The results of a rapid literature search in MEDLINE and MEDLINE in progress suggest that there is a small number of primary research studies regarding the potential risk of mobile phone use on mental health, and consequently, there is insufficient foundation of evidence in this area. Therefore, this study takes one step towards shedding light on this complex phenomenon. The aim of this research was to explore the manner and intensity of the use of mobile phones and examine its effects—especially the effects of long-term mobile phone use—on certain mental health aspects of university students in Serbia and Italy, by measuring levels of depression, anxiety, and stress.
All of the participants were assessed by using a questionnaire, and the total number of responding participants was , of whom 42 were rejected due to incomplete responses. Thus, the study ultimately included randomly selected university students males and females. The students reported their socioeconomic characteristics, lifestyle habits, attitudes, and health assessment using self-administered questionnaires, which also provided answers to questions about the manner, purpose, and intensity of mobile phone use.
Symptoms of depression, anxiety, and stress were assessed using the Depression Anxiety Stress Scale DASS 42 , a device for measuring psychological health [ 17 , 18 ]. The survey was performed in classrooms by trained assistants interviewers and was intended to last a maximum of 20 min, including the time needed for instructions. The DASS device is a set of three self-reporting scales designed to measure the negative emotional states of depression, anxiety, and stress.
Each of the three scales contains 14 items, divided into the subscales of 2—5 items with similar content.
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DASS is designed to be used for further defining, understanding, and measuring all present and clinically significant emotional states in the examinees [ 17 , 18 ]. The students were asked to mark from 0 none to 3 mostly or almost always the extent to which they have experienced each of the listed conditions during the previous week. The score results of depression, anxiety, and stress were calculated by adding the points for each relevant scale. The result was then calculated for every student and for each of the subscales, according to the score matrix, and then evaluated as per the severity-rating index below Table 1.
The means for each scale are 6. The frequency of calls conversations per day How many calls on average do you make and receive a day with your mobile phone? The frequency of SMSs per day How many text messages do you send or receive on your mobile phone?
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The subjects also reported their time spent on the internet, time spent using various applications, and time spent playing games If you use other mobile phone functions, how much time do you spend using those functions? The distance of the mobile phone during sleep Is your mobile phone less than 1 m away while you sleep? All of the data were entered into Excel spreadsheets Microsoft Office , Microsoft, Redmond, DC, USA by several teams each consisting of two people, whereby cross-checking was done for every given survey.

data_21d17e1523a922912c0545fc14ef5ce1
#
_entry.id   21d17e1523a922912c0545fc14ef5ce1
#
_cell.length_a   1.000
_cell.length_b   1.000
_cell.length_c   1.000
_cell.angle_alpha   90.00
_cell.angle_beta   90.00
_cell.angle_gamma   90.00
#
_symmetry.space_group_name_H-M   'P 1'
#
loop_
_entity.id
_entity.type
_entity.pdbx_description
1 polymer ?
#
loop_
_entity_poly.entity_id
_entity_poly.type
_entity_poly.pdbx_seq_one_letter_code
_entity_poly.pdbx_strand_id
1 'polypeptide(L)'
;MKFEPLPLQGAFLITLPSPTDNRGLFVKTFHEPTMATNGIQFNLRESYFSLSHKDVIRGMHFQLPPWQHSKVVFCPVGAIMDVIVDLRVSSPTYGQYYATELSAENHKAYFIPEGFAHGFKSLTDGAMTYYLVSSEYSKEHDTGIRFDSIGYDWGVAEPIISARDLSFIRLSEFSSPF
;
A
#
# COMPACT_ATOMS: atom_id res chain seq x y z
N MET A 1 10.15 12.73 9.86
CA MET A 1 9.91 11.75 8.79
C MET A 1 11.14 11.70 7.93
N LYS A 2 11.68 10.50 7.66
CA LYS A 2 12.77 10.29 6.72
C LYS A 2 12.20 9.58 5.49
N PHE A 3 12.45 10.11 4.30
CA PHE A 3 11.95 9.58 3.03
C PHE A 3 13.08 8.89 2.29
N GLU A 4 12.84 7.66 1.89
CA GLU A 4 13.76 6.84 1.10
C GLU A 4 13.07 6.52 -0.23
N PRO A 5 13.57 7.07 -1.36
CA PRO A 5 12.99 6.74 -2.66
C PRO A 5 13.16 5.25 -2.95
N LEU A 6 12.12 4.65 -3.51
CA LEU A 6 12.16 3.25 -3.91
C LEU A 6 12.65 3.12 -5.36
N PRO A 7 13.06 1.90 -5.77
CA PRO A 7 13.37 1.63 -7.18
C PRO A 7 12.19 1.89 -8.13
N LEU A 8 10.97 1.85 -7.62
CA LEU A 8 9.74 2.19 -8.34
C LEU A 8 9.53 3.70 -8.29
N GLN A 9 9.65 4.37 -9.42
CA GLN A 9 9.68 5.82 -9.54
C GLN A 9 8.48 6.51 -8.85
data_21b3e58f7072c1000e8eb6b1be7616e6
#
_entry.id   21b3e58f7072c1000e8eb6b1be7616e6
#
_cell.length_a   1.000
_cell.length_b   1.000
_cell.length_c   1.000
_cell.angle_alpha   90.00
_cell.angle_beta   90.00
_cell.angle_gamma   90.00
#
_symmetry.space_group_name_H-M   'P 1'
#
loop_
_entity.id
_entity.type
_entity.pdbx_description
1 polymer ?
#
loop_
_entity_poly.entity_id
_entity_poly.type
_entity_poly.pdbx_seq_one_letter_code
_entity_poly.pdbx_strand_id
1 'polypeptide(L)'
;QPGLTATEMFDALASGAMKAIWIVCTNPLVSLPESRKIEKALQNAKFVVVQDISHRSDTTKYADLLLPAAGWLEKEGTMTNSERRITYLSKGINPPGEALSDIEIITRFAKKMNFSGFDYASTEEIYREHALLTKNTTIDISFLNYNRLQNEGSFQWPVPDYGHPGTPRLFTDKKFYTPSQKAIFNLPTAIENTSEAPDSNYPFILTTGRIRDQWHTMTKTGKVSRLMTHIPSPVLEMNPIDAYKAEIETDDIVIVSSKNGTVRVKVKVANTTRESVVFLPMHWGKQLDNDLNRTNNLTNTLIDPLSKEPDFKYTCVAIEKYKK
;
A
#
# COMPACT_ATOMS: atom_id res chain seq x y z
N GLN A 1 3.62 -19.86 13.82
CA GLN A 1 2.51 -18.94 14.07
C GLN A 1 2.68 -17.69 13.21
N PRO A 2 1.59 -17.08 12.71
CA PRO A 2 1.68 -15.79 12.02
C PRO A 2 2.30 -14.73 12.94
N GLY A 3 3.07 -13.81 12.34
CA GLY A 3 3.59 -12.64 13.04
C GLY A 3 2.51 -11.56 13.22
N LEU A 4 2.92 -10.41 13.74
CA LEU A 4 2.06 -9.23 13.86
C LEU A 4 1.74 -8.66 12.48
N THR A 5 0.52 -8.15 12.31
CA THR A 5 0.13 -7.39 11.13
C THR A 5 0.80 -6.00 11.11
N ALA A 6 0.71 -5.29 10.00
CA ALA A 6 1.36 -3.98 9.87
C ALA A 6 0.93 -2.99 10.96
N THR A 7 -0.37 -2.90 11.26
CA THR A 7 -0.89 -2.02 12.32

The statistical analysis was performed using the SPSS The research results were presented in tables. The statistical analysis of the data included the application of descriptive tests and analytical parametric tests, as well as binary logistic regression tests and correlation tests. The descriptive statistics were performed to report the analysis of the data that were presented as mean and standard deviations. The categorical variables were shown as frequency and percentages.
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The independent t -test was used to compare the parametric variables between the genders. Pearson and Spearman correlations were used to determine the strength of the relationships between the examined variables. The study procedures were carried out in accordance with the Declaration of Helsinki. All subjects were informed about the study, and all provided informed consent.
The study included participants, male The mean value of the year of study was 2. The t -tests did not show any significant differences between students of both genders in either of these two values. There were students from Serbia, out of whom Out of the total number, students Moreover, of them Headphones were not used by Health issues were reported by 67 8.
In addition, students The mobile phone was kept at a distance of less than 1 m during sleep by Some other characteristics of the surveyed students are shown in Table 2. The associations between some characteristics of the surveyed students and their habits related to the use of mobile phones were examined by a Pearson correlation coefficient i.